There is a lot that happens on the road to childbirth, and one of the most hyped up precursors to the big event is the loss of the mucus plug. But can you go into labor without losing your mucus plug? People have elevated it to some sort of timestamp on delivery, in the form of a huge mess in your underwear or the toilet. For all that it is discussed, there is still a lot of confusion about its role. Do you always discharge this mess? If you feel contractions, but haven't seen your mucus plug, does that mean labor is happening?
OB-GYN Natasha Chinn, MD, FACOG, of Brescia and Migliaccio in New Jersey, tells Romper you shouldn't fret if you think labor is happening, but haven't seen your mucus plug. "Yes, you can go into labor without passing a mucus plug. The reality is that not everyone has a true plug. Some have a thick circular plug and others just a copious amount of mucus.” Lucky.
Diamond Women's Center in Edina, Minnesota pretty much noted the same. The office described the mucus plug as "a collection of cervical mucus that seals the opening of the cervix. It keeps bacteria and infection from entering into the cervix, providing a protective barrier for the developing baby." According to the OB-GYN's office, only some women will lose their mucus plug or even notice losing their mucus plug before going into labor.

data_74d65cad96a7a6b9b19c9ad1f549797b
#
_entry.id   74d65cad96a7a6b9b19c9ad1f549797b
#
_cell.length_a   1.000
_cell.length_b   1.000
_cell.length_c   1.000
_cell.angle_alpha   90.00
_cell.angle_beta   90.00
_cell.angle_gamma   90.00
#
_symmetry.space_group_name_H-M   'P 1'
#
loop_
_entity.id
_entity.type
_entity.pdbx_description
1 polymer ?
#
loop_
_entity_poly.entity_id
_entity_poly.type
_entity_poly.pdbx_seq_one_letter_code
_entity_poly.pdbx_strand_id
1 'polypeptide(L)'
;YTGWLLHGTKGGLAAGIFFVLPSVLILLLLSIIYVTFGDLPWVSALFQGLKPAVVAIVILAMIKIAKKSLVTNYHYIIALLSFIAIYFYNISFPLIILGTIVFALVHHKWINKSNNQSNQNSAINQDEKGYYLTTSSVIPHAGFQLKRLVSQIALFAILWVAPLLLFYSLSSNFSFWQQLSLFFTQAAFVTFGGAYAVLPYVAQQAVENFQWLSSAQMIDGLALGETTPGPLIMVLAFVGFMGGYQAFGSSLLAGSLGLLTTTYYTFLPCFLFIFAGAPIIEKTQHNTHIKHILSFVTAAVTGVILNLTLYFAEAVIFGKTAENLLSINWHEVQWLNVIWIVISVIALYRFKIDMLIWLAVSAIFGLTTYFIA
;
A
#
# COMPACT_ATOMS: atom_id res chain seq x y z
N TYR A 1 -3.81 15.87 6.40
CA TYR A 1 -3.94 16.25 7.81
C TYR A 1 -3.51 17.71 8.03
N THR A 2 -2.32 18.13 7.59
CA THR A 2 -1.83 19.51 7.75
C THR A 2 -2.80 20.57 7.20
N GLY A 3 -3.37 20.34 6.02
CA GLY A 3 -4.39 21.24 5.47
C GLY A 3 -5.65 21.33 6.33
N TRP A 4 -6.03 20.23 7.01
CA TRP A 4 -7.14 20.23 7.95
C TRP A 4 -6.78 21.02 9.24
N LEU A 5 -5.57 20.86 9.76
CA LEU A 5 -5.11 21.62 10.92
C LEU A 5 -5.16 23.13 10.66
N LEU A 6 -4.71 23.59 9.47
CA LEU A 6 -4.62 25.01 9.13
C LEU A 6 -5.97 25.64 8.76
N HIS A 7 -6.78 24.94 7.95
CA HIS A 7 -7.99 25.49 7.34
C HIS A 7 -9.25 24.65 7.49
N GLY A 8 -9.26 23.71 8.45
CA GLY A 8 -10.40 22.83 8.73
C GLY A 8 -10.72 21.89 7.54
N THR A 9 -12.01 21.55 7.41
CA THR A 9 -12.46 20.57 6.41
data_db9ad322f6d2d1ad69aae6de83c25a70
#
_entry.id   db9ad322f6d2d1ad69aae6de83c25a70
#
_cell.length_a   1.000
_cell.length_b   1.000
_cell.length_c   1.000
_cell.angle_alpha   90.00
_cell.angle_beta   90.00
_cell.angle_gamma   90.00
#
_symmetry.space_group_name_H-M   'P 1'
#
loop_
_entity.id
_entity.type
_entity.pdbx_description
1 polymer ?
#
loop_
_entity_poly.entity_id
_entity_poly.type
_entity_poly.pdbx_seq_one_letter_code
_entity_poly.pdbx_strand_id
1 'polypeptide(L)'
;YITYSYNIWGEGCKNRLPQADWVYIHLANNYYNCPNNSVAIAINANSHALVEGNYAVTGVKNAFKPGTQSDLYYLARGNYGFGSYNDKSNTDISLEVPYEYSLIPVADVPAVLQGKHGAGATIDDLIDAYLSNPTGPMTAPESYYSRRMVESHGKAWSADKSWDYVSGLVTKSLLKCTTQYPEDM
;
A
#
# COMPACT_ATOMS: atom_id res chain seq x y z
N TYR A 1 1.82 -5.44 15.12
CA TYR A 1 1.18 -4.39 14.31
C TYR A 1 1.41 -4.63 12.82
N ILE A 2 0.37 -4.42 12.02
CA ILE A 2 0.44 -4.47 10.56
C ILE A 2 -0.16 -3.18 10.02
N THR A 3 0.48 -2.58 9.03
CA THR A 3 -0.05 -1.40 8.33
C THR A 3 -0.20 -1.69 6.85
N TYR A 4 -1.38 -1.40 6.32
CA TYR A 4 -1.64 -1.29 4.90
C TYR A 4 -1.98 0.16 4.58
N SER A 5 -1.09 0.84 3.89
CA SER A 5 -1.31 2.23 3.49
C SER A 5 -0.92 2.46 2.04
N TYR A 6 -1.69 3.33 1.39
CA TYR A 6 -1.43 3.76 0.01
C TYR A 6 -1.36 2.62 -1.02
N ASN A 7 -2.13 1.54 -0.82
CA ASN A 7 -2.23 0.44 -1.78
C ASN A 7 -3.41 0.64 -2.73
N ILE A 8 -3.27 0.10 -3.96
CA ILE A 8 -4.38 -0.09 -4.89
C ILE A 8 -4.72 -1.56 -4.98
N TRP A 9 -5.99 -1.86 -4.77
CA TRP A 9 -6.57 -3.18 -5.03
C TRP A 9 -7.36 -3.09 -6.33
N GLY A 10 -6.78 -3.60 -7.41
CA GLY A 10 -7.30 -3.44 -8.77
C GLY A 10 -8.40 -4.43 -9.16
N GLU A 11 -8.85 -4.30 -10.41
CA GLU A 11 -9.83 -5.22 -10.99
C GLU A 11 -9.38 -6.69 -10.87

To those women who don't have a suction cup full of mucus, I tell you that you are fortunate. Because, according to Healthline, losing your mucus plug is not even that great of an indicator that you are going to be going into labor with any real haste. The website noted that it could be weeks between the time you lose that plug and the time you actually go into labor. That is a real bummer when you feel precisely too pregnant to be mobile — when you feel like your baby has stayed beyond what is polite.
I understand that mucus plugs are natural and amazing, and they do the important work of keeping dangerous things from reaching your baby when you're pregnant. But the fact that it's scientifically miraculous does not make me think it's any less gross, surprisingly.
So what should you do when you lose it? Certified nurse midwife Ruby Ristuccia wrote on the South Shore Health blog that while it might not be time to grab your overnight bag and camp out on the maternity floor waiting for your baby, you should hydrate, take frequent walks, and rest as much as possible. Because whether it's hours, days, or weeks, your baby is coming, and it's only a matter of time.
I lost my mucus plug before going into labor with my children, and let me tell you, it is a harrowing, messy thing. I lost mine on a Friday at about four in the afternoon. I went into labor the following Sunday morning, and delivered my son three hours later. 11 years after that, I can still recall how utterly grossed out I was by my mucus plug, but in the grand scheme of gross experiences of motherhood? It barely registers. (Come see me when your child has had the rocket poops across the center console of your car when you're trying to change their diaper, and we'll talk.)